Camas NWR runs along Camas Creek. Wetlands consist of cattails, and bulrush marshland with seasonally flooded wetlands. The water comes from two sources: Camas Creek and ground water pumping. Other habitats include Baltic rush, sagebrush steppe, and native bunch grasses. Riparian willows and cottonwoods attract nesting and migrating passerines. All native cervids as well as pronghorn antelope occur on the refuge. Camas NWR is near Mud Lake and Market Lake Wildlife Management Areas (WMAs).

Ornithological Summary

Camas NWR supports diverse avifauna because of diverse habitats. The refuge is primarily a waterfowl and waterbird refuge, but also supports sagebrush steppe fauna, and diverse nesting and passerine fauna.

Numerous nesting waterfowl (Redhead, Mallard, Northern Shoveler, Gadwall, Cinnamon Teal, Lesser Scaup, Canada Goose, and others), waterbirds (Pied-billed Grebe, Horned Grebe, American White Pelican, American Bittern, Sora, American Coot, Sandhill Crane,), shorebirds (Killdeer, Black-necked Stilt, American Avocet, Willet, Long-billed Curlew, Wilson's Snipe, Wilson's Phalarope) and at least one pair of Trumpeter Swans. A pair of Peregrine Falcons use the hack tower annually. The area is a fall staging area for Sandhill Cranes, and a wintering area for Bald Eagles.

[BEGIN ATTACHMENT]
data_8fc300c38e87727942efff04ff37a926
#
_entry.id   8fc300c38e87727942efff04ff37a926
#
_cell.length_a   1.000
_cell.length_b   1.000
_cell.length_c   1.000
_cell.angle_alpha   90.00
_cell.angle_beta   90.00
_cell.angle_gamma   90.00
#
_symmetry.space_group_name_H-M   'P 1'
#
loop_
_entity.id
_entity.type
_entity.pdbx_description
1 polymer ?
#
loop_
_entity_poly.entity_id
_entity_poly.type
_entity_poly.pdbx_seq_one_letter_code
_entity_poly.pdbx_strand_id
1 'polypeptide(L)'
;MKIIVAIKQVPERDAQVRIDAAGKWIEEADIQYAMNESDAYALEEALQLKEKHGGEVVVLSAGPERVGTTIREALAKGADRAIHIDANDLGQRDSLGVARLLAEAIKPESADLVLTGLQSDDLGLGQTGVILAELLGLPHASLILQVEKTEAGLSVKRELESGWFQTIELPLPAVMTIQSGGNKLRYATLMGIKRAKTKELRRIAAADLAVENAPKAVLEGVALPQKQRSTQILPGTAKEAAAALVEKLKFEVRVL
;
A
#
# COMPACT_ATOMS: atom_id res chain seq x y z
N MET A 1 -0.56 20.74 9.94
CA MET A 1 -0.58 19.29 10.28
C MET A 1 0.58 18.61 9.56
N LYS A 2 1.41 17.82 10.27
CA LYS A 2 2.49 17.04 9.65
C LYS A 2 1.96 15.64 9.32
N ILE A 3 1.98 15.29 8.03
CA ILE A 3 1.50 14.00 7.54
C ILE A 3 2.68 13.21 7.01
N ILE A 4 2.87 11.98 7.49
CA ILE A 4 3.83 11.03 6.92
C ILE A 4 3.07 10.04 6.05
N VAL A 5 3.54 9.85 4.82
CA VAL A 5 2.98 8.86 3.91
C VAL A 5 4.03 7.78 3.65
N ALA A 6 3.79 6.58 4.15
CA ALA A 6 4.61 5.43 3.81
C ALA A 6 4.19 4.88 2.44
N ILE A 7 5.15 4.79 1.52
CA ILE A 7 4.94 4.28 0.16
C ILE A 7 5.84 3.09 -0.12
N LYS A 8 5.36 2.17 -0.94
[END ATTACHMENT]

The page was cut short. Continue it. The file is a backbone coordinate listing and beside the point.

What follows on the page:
Migrating shorebirds (other than breeders): Semipalmated Plover, Greater Yellowlegs, Lesser Yellowlegs, Western Sandpiper, Least Sandpiper

Colonies: Eared Grebe, Western and Clark?s Grebe (10-15 nests), Great Blue Heron (20-25 nests), Black-crowned Night Heron (15-25 nests), Snowy Egret, Great Egret (10 nests), Cattle Egret (15 nests), White-faced Ibis (20-30 nests), Franklin's Gull, Black Tern (5-10 nests).

Conservation Issues

Introduced noxious weeds, especially Russian knapweed, are serious problems, and are being treated with chemical and biological weed control measures. Upstream channelization has increased sediment flow onto the refuge and increased ground water pumping in agricultural lands upslope from the refuge have lowered the water table, drying up some marsh units. If continued, this could have drastic effects. To combat this problem, legal proceedings and cooperative agreements have been undertaken to repair banks damaged by channelization and to reduce, stop, or mitigate upslope ground water pumping. Water level manipulation and pumping have been implemented to help alleviate low water level problems on the refuge.


Cattail and hardstem bulrush marsh is the main habitat. Baltic rush wetlands are also found on site. There is sagebrush steppe and dry sand bunch grass environment on the uplands. Grain and hay are also produced. Dense willow and cottonwoods occur along the riparian zones. Marsh units are maintained with canals and dikes. Water comes from Camas Creek and pumping.

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